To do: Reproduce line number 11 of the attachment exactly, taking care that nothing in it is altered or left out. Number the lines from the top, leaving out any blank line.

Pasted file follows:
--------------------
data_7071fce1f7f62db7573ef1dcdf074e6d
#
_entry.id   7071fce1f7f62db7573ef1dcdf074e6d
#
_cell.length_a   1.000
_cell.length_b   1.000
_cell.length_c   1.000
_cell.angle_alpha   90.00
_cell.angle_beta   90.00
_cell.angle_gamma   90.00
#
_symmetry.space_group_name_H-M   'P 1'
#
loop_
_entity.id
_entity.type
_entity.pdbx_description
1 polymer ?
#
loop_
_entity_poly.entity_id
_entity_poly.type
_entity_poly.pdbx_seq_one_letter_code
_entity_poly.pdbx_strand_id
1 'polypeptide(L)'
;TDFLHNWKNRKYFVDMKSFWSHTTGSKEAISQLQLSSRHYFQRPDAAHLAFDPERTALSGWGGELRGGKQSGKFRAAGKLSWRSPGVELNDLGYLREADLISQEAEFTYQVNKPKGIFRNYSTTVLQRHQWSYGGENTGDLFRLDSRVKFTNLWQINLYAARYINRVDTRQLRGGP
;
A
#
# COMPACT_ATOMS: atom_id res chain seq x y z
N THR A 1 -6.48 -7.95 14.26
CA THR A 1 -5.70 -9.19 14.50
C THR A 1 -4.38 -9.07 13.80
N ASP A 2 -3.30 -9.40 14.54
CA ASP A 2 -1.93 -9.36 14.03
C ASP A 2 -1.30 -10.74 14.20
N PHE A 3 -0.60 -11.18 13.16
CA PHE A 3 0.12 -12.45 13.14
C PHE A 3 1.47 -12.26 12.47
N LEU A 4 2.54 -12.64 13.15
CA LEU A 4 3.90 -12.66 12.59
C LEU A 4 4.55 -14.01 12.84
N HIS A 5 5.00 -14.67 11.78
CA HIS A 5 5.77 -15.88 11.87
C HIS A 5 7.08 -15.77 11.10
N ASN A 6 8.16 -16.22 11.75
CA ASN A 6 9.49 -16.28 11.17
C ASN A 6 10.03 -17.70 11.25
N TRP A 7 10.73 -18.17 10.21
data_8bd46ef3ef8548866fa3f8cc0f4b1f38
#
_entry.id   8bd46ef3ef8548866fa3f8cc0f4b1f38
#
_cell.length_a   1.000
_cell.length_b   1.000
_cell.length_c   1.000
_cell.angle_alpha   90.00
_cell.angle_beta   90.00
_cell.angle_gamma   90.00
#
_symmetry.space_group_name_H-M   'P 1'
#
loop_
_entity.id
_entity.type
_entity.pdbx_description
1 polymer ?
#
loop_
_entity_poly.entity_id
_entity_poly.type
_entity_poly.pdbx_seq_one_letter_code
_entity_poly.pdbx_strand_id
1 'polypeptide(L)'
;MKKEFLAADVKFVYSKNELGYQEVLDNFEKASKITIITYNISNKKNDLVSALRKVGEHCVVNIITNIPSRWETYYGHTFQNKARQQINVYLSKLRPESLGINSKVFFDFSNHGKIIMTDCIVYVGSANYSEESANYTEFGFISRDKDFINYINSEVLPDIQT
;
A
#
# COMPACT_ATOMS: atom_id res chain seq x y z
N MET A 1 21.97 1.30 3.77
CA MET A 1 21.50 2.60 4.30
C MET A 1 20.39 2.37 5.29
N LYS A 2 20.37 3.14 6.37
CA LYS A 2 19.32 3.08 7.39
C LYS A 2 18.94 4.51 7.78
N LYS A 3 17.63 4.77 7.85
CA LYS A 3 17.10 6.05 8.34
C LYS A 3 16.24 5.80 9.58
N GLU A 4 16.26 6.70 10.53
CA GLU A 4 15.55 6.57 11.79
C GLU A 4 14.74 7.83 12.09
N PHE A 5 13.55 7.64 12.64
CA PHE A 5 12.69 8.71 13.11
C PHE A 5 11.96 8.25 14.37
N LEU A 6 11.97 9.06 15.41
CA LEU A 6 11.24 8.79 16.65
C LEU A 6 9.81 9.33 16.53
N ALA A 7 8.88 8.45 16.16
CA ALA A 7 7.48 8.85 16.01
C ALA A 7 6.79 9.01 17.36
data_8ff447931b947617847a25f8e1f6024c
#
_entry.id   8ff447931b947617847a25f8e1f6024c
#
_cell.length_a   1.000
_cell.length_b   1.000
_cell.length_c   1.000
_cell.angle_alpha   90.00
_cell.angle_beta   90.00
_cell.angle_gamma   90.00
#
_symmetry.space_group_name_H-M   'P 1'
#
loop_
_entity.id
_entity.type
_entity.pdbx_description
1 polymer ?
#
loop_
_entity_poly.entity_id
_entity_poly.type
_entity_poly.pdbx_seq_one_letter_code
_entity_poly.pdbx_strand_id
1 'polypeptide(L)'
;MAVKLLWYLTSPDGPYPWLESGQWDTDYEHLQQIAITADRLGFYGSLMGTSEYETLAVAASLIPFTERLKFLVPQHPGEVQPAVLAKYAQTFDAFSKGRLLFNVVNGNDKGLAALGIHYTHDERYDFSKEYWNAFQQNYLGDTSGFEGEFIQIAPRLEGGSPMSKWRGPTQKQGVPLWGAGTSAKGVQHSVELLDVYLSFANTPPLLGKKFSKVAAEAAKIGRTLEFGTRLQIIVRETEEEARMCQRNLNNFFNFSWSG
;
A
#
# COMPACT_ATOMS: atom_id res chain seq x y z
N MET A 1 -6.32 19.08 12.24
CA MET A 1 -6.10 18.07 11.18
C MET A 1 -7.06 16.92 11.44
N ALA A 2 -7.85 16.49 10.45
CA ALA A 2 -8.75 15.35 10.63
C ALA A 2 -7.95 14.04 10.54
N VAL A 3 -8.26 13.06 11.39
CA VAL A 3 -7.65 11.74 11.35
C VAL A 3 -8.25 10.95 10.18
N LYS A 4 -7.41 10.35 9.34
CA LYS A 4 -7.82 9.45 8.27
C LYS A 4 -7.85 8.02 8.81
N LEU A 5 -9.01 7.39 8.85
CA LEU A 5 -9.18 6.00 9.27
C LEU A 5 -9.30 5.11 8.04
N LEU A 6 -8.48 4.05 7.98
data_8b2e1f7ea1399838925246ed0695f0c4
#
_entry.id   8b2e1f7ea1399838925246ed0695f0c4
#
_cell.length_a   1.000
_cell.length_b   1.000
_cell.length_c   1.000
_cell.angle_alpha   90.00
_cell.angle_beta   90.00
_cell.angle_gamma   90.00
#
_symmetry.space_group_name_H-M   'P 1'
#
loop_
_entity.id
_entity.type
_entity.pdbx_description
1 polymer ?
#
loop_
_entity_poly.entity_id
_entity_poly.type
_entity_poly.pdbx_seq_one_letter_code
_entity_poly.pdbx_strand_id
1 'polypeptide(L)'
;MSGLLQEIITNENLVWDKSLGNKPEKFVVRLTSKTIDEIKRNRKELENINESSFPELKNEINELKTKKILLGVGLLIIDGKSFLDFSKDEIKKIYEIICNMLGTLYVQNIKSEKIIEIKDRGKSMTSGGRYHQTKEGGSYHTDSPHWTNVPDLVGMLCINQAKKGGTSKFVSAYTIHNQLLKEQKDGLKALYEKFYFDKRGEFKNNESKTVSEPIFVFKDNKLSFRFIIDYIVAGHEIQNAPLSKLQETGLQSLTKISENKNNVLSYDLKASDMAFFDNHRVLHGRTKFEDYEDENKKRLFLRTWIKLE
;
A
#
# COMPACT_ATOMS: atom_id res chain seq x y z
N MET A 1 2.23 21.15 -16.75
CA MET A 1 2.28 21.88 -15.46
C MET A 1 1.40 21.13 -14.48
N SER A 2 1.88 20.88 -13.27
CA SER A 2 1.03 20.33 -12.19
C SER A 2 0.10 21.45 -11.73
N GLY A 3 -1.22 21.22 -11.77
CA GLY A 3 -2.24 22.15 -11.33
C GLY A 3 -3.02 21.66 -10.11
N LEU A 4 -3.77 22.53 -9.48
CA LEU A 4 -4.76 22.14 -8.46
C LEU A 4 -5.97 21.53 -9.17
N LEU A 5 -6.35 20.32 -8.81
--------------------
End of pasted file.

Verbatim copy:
#